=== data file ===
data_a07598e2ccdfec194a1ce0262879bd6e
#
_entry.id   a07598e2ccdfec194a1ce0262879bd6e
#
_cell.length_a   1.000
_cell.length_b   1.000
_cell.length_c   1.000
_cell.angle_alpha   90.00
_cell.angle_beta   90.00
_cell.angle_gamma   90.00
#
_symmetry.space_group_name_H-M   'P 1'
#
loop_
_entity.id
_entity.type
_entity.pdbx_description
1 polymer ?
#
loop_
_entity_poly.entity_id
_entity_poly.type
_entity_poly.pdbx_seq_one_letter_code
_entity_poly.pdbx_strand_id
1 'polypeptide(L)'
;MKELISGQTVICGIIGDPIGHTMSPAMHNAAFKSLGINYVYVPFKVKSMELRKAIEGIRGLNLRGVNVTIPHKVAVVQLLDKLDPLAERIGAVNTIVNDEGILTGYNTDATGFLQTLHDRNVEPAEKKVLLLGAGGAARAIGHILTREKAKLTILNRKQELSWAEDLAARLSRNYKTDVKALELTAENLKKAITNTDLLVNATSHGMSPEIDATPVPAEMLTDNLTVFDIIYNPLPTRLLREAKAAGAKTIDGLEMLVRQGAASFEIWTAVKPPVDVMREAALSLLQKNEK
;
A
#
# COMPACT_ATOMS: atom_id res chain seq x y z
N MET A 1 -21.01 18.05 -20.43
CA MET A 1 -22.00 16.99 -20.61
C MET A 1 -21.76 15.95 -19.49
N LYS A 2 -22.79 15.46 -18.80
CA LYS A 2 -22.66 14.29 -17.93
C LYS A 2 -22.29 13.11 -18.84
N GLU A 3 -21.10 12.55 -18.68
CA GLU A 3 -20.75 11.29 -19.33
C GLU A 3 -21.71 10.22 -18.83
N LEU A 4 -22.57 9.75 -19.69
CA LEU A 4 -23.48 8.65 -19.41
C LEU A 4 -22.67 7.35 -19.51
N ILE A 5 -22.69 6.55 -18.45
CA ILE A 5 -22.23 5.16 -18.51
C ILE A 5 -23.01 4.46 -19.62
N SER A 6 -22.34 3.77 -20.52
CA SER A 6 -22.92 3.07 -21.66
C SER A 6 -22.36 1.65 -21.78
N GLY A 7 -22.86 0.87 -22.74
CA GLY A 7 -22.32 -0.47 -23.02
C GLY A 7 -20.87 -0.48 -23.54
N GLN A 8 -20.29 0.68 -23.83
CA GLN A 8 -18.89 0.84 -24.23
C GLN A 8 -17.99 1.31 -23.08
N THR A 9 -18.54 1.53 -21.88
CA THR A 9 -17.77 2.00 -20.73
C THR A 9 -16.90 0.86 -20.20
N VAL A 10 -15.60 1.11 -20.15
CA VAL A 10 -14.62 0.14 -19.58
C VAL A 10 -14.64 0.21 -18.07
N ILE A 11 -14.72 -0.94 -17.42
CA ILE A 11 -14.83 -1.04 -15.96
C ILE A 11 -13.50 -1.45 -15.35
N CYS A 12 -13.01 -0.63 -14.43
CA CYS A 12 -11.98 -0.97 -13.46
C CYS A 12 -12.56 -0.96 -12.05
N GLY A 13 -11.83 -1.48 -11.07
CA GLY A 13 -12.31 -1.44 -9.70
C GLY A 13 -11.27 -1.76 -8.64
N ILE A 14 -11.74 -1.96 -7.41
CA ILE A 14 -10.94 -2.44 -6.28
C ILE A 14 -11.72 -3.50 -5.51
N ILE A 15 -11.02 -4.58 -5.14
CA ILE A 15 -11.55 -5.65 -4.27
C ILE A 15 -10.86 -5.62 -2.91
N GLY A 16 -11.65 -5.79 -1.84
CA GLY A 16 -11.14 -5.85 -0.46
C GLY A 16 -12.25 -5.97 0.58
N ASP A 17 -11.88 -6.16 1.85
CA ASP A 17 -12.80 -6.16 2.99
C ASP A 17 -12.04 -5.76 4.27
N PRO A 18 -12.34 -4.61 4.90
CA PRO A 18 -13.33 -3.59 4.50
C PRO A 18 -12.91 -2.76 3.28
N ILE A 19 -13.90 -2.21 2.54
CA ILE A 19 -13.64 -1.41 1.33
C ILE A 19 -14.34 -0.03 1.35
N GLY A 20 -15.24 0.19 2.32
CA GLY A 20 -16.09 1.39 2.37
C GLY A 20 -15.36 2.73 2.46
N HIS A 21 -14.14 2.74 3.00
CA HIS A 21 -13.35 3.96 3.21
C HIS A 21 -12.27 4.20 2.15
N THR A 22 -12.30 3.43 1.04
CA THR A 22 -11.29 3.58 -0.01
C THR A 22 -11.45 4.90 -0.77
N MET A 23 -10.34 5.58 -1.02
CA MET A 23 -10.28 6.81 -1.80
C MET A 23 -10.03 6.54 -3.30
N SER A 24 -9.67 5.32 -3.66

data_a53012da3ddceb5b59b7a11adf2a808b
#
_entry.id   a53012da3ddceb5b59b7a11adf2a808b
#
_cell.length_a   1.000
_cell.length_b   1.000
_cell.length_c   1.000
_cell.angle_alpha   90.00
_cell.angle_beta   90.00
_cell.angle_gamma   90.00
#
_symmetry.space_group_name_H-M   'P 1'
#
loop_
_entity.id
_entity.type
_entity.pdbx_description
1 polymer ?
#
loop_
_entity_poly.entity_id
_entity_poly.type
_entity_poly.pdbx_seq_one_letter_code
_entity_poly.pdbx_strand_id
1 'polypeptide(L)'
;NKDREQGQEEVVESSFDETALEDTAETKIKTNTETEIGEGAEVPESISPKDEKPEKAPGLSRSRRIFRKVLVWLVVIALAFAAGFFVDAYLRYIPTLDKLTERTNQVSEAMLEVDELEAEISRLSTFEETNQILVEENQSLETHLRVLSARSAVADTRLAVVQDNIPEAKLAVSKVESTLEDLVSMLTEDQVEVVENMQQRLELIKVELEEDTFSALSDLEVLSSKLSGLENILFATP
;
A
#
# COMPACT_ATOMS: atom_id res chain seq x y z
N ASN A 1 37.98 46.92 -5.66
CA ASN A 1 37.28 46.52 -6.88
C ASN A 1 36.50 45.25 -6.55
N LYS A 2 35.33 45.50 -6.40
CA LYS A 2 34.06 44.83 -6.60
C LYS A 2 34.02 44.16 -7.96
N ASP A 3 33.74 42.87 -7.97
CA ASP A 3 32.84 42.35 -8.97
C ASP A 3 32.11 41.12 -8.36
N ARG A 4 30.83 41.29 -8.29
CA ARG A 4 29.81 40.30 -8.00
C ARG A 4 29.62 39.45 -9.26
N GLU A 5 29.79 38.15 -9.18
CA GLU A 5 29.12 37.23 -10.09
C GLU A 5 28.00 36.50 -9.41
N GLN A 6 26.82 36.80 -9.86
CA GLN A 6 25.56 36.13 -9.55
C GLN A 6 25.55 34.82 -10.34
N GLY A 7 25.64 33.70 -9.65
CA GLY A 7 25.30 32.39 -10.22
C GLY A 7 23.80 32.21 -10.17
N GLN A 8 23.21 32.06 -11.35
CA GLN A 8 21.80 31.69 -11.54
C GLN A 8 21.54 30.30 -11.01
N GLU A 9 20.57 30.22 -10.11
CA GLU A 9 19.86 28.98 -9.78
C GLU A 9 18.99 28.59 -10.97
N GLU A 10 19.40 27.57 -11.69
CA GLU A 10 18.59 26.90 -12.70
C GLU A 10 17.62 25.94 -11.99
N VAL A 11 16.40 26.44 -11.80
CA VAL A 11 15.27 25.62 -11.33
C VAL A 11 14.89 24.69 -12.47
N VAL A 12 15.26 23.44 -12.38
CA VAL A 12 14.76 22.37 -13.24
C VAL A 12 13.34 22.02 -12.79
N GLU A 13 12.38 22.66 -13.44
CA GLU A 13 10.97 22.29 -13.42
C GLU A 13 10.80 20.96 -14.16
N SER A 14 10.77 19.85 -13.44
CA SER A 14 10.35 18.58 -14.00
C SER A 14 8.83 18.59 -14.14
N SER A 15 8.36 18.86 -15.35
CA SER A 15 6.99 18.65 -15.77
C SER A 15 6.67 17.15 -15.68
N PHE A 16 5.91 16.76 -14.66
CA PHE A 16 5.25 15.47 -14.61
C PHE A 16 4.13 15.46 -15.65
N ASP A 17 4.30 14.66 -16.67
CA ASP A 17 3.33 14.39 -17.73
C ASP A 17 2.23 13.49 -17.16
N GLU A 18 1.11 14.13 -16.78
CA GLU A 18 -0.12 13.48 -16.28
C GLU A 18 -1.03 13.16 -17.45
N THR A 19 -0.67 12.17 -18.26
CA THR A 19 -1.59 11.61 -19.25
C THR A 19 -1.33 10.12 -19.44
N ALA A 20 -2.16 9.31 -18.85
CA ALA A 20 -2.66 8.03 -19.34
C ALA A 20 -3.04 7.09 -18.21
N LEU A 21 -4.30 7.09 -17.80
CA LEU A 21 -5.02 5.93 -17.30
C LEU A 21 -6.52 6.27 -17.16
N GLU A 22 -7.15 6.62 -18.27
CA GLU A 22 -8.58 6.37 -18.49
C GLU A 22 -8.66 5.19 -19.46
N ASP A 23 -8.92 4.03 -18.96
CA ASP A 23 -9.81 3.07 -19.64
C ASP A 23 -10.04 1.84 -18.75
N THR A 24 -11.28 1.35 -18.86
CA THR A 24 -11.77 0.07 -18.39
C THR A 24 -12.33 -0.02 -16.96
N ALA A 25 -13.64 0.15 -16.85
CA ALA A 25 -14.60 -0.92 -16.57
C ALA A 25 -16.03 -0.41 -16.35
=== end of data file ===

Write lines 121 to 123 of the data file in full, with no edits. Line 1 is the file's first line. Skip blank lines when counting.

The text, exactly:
_entity_poly.entity_id
_entity_poly.type
_entity_poly.pdbx_seq_one_letter_code